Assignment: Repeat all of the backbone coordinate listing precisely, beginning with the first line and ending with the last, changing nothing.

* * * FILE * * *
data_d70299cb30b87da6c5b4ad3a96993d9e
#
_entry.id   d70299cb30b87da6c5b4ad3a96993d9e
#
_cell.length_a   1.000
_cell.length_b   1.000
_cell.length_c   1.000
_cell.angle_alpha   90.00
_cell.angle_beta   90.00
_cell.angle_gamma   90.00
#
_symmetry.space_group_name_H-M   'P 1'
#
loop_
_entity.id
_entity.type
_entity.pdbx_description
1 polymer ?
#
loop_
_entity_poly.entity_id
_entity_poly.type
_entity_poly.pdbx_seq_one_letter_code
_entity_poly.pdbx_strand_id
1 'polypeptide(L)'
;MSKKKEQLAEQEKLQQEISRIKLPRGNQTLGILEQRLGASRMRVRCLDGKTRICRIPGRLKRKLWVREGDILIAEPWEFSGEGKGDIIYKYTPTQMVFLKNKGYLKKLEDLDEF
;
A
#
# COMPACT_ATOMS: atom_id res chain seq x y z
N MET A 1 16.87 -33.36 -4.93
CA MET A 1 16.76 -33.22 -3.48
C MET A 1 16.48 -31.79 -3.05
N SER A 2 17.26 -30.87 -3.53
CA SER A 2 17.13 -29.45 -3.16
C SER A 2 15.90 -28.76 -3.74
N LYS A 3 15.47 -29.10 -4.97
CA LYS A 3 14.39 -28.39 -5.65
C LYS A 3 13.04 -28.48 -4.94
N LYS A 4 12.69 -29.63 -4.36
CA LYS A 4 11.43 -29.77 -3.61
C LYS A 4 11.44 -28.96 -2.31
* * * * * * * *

data_d70299cb30b87da6c5b4ad3a96993d9e
#
_entry.id   d70299cb30b87da6c5b4ad3a96993d9e
#
_cell.length_a   1.000
_cell.length_b   1.000
_cell.length_c   1.000
_cell.angle_alpha   90.00
_cell.angle_beta   90.00
_cell.angle_gamma   90.00
#
_symmetry.space_group_name_H-M   'P 1'
#
loop_
_entity.id
_entity.type
_entity.pdbx_description
1 polymer ?
#
loop_
_entity_poly.entity_id
_entity_poly.type
_entity_poly.pdbx_seq_one_letter_code
_entity_poly.pdbx_strand_id
1 'polypeptide(L)'
;MSKKKEQLAEQEKLQQEISRIKLPRGNQTLGILEQRLGASRMRVRCLDGKTRICRIPGRLKRKLWVREGDILIAEPWEFSGEGKGDIIYKYTPTQMVFLKNKGYLKKLEDLDEF
;
A
#
# COMPACT_ATOMS: atom_id res chain seq x y z
N MET A 1 16.87 -33.36 -4.93
CA MET A 1 16.76 -33.22 -3.48
C MET A 1 16.48 -31.79 -3.05
N SER A 2 17.26 -30.87 -3.53
CA SER A 2 17.13 -29.45 -3.16
C SER A 2 15.90 -28.76 -3.74
N LYS A 3 15.47 -29.10 -4.97
CA LYS A 3 14.39 -28.39 -5.65
C LYS A 3 13.04 -28.48 -4.94
N LYS A 4 12.69 -29.63 -4.36
CA LYS A 4 11.43 -29.77 -3.61
C LYS A 4 11.44 -28.96 -2.31